Freedom to Read

We’ve all been hearing about book challenges and the word freedom in the news lately. At RLPL we try to never take your freedom to read for granted. This week, February 20-26, we celebrate the right to read freely. Freedom of expression is one of the fundamental freedoms guaranteed to everyone in Canada by the Canadian Charter of Rights and Freedoms, Part I, Section 2, of the 1982 Constitution Act. Let us know what intellectual freedom means to you, what “challenged” books do you enjoy, and what are we missing?

Freedom to Read Week, February 20 to 26, challenged books display.

1 comment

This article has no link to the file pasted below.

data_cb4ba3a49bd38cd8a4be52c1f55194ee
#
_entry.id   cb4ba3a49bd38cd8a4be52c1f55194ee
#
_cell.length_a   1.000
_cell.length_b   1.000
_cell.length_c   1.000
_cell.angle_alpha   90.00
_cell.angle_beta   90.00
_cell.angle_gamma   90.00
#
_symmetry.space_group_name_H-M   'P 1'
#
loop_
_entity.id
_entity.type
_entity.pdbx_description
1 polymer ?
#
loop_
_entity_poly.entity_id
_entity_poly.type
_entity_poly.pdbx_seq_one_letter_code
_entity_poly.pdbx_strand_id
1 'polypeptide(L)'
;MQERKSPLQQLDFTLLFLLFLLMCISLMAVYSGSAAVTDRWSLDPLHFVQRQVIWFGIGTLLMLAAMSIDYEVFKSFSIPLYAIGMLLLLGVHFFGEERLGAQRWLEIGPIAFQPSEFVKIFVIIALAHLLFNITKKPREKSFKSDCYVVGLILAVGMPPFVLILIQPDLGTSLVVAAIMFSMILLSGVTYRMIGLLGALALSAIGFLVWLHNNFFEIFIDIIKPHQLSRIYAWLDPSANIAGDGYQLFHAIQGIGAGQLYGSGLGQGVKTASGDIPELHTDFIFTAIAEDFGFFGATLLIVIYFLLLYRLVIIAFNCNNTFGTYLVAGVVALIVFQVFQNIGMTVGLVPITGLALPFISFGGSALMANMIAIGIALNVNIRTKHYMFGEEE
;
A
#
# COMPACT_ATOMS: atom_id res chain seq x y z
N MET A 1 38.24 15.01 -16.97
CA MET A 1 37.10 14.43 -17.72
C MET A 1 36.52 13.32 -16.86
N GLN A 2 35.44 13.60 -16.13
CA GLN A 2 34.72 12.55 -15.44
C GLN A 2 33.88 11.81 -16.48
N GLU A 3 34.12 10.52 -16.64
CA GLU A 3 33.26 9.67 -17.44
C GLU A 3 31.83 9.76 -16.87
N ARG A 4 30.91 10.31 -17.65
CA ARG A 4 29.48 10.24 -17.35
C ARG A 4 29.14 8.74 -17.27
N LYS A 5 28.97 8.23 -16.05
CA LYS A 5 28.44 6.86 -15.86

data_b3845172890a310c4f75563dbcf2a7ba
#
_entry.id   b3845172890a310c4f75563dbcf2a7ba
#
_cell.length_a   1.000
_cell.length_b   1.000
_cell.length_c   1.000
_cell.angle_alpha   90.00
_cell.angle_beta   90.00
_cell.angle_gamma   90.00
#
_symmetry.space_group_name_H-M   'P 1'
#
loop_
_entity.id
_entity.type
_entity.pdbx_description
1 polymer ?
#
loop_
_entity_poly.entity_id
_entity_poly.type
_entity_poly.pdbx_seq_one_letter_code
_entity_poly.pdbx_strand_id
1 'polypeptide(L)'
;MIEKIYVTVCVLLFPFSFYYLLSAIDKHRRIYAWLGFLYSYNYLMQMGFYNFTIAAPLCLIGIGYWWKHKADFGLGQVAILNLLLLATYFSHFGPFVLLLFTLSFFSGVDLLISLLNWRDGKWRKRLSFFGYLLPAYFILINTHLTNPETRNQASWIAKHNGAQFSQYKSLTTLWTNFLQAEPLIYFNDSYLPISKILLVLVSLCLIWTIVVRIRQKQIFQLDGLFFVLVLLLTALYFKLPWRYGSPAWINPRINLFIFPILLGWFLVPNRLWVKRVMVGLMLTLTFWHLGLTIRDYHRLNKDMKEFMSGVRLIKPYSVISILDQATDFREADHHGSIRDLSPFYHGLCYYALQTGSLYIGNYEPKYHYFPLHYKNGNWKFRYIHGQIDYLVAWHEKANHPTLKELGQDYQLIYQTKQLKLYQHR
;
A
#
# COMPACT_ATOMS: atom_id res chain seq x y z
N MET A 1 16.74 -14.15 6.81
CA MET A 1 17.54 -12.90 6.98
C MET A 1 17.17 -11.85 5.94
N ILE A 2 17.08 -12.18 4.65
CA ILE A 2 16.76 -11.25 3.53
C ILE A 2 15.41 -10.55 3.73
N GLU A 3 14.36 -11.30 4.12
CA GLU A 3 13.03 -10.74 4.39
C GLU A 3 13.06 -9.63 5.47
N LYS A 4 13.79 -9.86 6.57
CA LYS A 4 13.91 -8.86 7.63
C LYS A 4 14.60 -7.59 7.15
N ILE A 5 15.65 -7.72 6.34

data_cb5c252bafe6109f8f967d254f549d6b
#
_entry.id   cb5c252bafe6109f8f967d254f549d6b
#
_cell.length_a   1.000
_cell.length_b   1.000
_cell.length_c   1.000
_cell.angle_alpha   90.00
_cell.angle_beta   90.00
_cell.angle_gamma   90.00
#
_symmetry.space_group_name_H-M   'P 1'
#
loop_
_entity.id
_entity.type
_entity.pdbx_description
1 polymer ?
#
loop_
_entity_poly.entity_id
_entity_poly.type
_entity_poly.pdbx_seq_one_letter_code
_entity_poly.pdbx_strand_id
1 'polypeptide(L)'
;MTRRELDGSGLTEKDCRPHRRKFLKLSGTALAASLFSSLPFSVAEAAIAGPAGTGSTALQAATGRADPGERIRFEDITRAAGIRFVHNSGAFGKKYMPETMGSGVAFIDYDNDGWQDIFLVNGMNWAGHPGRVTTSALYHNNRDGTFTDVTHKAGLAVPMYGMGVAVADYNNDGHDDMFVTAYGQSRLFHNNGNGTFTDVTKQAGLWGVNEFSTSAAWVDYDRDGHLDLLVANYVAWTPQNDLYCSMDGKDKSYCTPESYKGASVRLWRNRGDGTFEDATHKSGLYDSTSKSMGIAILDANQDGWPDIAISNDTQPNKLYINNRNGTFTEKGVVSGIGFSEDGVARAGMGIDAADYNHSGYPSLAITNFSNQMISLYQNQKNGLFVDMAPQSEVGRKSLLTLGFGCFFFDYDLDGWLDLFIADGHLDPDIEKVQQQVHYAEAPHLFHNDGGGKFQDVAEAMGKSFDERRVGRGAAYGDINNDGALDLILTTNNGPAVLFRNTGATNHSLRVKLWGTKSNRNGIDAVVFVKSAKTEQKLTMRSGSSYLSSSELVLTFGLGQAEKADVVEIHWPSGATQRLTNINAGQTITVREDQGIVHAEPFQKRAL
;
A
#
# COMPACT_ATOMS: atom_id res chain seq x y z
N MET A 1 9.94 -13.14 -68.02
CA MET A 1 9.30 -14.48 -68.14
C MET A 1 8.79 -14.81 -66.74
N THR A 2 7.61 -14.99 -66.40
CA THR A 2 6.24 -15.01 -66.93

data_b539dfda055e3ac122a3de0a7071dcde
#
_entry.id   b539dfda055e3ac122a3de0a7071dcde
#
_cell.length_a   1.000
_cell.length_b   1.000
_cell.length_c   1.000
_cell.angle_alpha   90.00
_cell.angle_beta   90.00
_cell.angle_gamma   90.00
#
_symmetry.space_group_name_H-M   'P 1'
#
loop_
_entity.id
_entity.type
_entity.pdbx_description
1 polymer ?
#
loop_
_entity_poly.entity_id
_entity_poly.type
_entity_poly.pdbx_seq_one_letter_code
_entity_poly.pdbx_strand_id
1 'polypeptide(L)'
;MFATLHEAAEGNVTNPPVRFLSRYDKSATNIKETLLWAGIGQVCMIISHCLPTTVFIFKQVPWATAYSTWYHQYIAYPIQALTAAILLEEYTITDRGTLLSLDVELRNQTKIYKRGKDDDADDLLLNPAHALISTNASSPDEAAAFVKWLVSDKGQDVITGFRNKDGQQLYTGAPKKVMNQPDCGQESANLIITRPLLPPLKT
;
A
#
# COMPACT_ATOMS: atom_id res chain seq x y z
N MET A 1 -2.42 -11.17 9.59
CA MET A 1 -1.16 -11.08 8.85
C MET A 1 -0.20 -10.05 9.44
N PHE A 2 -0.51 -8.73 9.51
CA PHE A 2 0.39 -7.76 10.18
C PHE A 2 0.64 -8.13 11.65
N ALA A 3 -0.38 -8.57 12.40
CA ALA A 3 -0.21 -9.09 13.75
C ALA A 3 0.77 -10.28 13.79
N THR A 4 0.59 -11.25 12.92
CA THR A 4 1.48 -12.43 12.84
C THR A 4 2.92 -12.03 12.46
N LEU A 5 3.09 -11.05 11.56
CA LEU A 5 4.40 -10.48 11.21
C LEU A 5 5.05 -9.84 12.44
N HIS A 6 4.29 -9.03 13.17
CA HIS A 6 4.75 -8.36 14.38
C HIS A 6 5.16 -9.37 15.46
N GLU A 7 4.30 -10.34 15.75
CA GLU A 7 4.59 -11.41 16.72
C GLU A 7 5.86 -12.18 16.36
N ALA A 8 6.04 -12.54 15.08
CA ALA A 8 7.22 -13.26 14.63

1. Excellent initiative to focus on such a fundamental freedom that we probably take too much for granted in Canada. In my home province of Alberta, there is an award presented each year to someone who has provided leadership in promoting freedom of expression. Important to recognize that books that are often the subject of censorship demands may not always be books with appeal to all of us but nonetheless we should value the freedom to express views that may not align with majority opinion. Books that challenge us, that provide alternative world views or cultures are too often suppressed because they cause discomfort to some. Let’s ensure there is no room for book burning or censorship in our country because a book is controversial or fosters a minority opinion. Gary Dickson, Portland

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